Evidence of judicial review costs received in response to a 2015 consultation

Ravi Low-Beer made this Freedom of Information request to Ministry of Justice

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Dear Ministry of Justice,

I write to make a request under the Freedom of Information Act 2000.

The following information appeared in the July 2015 consultation document, Reform of Judicial Review - Proposals for the provision and use of financial information (https://consult.justice.gov.uk/digital-c...)

“Evidence of Judicial Review Costs

67. The government has basic information on costs data for claimants in judicial review applications. We are requesting further information on costs for claimants that respondents to the consultation may be able to provide in order to make sure the threshold chosen is appropriate and suitable for the policy aim.

68. We take our data on judicial review costs from a range of sources. These include publications by the Public Law Project, Guildhall Chambers and Leigh Day Solicitors, all of whom are independent of government.

69. The data on total cost is not particularly substantial or quality assured, and comes from various sources. The methodologies used are not always clear, and nor is the sample size or approach. The figures, however, tend to put the costs to both sides of a judicial review at between £11,000 and £22,000, adjusted for inflation. Those studies are:

a. in 2007 the Public Law Project estimated that for a straightforward case that proceeds to a full hearing, costs to a claimant could be in the region of £10,000 to £20,000 (adjusted for inflation this would be around £11,000 to £22,000);

b. in 2012 Guildhall Chambers estimated this at £5,000 to £10,000; and

c. Leigh Day Solicitors estimated this at upwards of £30,000 including defendant and claimant costs.

70. Respondents may also wish to note that the court can award costs before a decision has been made, including on the refusal of permission. The government has indicated that it intends to increase the scope for full reasonable costs to be awarded when permission is refused at an oral hearing. Average costs at permission are likely to be significantly lower than those for completed cases (which will have also completed the permission stage).

71. Further evidence of the total costs for claimants, including legal costs and associated matters, would be welcomed. Furthermore, the government would welcome information on typical levels of third party contributions to judicial reviews”.

The Government’s response to the consultation (July 2016) stated, as follows (https://consult.justice.gov.uk/digital-c...) :

“Question 7: Do you have any data on typical legal costs in the context of judicial reviews or typical contributions to judicial reviews? Please provide details.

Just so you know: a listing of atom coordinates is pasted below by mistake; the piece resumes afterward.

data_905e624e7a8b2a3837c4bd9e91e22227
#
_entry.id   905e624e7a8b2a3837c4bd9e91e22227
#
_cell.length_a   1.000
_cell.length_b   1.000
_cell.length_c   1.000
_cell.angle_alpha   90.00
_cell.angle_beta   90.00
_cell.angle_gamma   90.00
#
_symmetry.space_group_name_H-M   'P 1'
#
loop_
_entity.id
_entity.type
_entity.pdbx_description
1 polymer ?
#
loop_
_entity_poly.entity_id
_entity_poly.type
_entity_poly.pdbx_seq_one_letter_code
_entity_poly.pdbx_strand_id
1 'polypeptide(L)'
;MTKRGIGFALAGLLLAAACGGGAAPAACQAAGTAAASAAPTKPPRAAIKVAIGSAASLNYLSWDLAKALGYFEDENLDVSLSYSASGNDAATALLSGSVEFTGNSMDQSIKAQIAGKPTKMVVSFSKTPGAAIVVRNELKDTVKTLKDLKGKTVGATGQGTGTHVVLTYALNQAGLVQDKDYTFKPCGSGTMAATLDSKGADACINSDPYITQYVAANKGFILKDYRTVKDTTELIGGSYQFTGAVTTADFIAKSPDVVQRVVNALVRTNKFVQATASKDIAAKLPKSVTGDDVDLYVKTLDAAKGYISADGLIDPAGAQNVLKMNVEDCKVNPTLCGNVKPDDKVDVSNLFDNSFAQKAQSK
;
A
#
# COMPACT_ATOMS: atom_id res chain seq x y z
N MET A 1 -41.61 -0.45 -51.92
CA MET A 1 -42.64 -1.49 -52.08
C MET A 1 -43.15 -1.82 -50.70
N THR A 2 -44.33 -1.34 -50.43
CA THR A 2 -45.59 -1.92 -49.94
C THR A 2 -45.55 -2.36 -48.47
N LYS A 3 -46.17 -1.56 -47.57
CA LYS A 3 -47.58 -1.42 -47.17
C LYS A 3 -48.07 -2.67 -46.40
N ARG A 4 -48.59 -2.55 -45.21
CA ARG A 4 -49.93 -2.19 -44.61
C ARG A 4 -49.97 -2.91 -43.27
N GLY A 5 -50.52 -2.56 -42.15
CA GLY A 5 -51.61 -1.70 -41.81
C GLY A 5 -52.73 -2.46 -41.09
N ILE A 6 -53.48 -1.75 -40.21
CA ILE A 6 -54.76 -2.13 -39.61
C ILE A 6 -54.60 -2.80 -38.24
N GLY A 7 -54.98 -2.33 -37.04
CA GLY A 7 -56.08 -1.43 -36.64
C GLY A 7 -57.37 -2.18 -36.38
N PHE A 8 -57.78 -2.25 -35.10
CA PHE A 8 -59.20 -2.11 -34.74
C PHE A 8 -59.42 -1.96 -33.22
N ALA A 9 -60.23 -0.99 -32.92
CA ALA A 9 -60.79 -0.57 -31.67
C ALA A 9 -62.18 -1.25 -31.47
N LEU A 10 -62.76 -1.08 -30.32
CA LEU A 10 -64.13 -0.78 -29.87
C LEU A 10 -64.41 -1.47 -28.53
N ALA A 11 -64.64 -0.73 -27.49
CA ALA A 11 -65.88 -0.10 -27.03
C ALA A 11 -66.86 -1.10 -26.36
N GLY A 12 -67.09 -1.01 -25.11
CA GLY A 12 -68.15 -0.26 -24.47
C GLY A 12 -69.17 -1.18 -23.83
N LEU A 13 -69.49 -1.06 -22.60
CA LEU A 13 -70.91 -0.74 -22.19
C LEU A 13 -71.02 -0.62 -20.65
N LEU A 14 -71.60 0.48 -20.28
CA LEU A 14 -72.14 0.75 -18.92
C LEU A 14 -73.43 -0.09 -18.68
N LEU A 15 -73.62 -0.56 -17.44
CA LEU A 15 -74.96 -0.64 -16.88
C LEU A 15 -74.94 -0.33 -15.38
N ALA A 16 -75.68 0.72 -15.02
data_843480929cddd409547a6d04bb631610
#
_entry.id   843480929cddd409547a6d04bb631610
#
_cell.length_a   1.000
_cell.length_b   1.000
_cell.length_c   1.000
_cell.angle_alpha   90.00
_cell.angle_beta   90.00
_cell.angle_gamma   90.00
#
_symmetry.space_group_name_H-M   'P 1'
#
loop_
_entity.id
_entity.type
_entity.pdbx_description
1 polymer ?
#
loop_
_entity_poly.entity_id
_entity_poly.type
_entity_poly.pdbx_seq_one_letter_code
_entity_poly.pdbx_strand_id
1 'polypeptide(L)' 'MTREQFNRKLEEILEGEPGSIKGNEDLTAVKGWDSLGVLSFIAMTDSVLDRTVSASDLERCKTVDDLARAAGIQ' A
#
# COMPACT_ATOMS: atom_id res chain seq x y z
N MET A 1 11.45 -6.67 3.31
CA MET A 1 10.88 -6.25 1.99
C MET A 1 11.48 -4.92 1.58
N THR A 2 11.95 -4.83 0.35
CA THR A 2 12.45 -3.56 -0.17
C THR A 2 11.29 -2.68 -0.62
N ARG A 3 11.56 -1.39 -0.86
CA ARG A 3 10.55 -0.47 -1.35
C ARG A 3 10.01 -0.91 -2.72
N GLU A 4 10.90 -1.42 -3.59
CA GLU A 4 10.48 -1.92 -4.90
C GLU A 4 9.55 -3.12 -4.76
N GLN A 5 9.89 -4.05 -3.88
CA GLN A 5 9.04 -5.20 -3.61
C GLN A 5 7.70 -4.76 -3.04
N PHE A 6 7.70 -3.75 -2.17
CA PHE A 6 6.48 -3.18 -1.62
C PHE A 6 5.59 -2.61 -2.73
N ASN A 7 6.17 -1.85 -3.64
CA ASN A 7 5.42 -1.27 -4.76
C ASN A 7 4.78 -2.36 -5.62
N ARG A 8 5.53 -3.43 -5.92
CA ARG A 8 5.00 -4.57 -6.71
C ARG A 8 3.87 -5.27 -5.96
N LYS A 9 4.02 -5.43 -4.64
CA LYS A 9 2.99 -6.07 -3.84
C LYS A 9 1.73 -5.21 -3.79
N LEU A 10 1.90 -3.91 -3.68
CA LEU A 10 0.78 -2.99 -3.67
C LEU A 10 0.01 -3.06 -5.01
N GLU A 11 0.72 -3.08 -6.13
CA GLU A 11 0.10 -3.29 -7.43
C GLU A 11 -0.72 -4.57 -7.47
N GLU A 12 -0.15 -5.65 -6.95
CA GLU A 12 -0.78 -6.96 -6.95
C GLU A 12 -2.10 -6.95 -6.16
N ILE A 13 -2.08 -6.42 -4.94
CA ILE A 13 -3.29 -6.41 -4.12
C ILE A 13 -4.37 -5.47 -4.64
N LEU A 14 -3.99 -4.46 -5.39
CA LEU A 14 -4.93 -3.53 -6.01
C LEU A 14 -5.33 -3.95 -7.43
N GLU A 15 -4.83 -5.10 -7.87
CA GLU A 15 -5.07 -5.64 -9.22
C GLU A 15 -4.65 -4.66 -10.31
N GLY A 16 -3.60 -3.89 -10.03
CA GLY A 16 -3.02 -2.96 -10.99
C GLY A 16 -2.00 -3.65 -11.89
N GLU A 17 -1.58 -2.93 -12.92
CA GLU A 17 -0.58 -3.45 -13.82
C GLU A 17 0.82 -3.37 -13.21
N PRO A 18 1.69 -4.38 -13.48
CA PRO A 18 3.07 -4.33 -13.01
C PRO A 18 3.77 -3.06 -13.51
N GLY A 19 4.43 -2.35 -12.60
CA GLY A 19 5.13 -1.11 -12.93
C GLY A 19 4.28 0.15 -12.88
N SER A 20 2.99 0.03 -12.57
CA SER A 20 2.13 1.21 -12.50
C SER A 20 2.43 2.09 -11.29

19. Of the 39 total responses to the consultation, 28 respondents answered this question. Of those responses 13 said they had data, 15 said they did not.

20. Generally respondents provided anecdotal examples rather than studied data. A range of estimates were provided, many of which are at Chapter 4 of the Consultation. Data included:

• contributions to charities tend to range from £10 to £5,000. It is rare to have bigger donations;

• charities may have to fundraise to £50,000 – £60,000 to bring a judicial review. They may not need to use it all for a piece of litigation but due to the impracticalities of predicting costs at the start of a case there would be implications for advising potential donors that their information might be declared if a percentage threshold was used;

• academics Varda Bondy and Maurice Sunkin provided details of an unpublished, independent study containing data on 502 judicial reviews that reached final hearing from July 2010 – February 2012. As part of this study questionnaires asked solicitors who acted for claimants to provide details of the level of costs, how cases were funded and what costs orders were made. 198 questionnaires were received. The study indicated that in 21% of privately funded cases the costs incurred by claimants were below £15,000 and in 79% of cases the costs were £15,000 or above. 29% of cases the costs were said to have been £50,000 or above; and

• a judicial review concerning Cairngorm National Park where the court ordered the claimants to pay costs of £38,000.” (p35)

Please provide electronic copies of the 39 submissions received in response to the consultation, referred to at paragraph 20 of the Government response (above). If this request needs to be narrowed to comply with the Freedom of Information Act, please supply only the 28 responses that answered the question reproduced above, as referred to in paragraph 19 of the Government’s response. If this request needs to be narrowed still further, I would accept copies of the 13 responses that claimed to have data in response to the question reproduced above.

Yours faithfully,

Ravi Low-Beer

Lom, Hannah, Ministry of Justice

2 Attachments

Dear Mr Low-Beer,

 

Please see acknowledgment letter attached in respect of your above
referenced request.

 

Best wishes

 

[1]Ministry of Justice Hannah Lom

Policy Advisor

Justice and Courts Policy Group

102 Petty France

Tel: 0203 334 6219

 

 

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Lom, Hannah, Ministry of Justice

3 Attachments

Dear Mr Low-Beer,

 

Please see attached our response to your FOI request referenced number
171204020.

 

Best wishes

 

 

[1]Ministry of Justice Hannah Lom

Policy Advisor

Justice and Courts Policy Group

102 Petty France

Tel: 0203 334 6219

 

 

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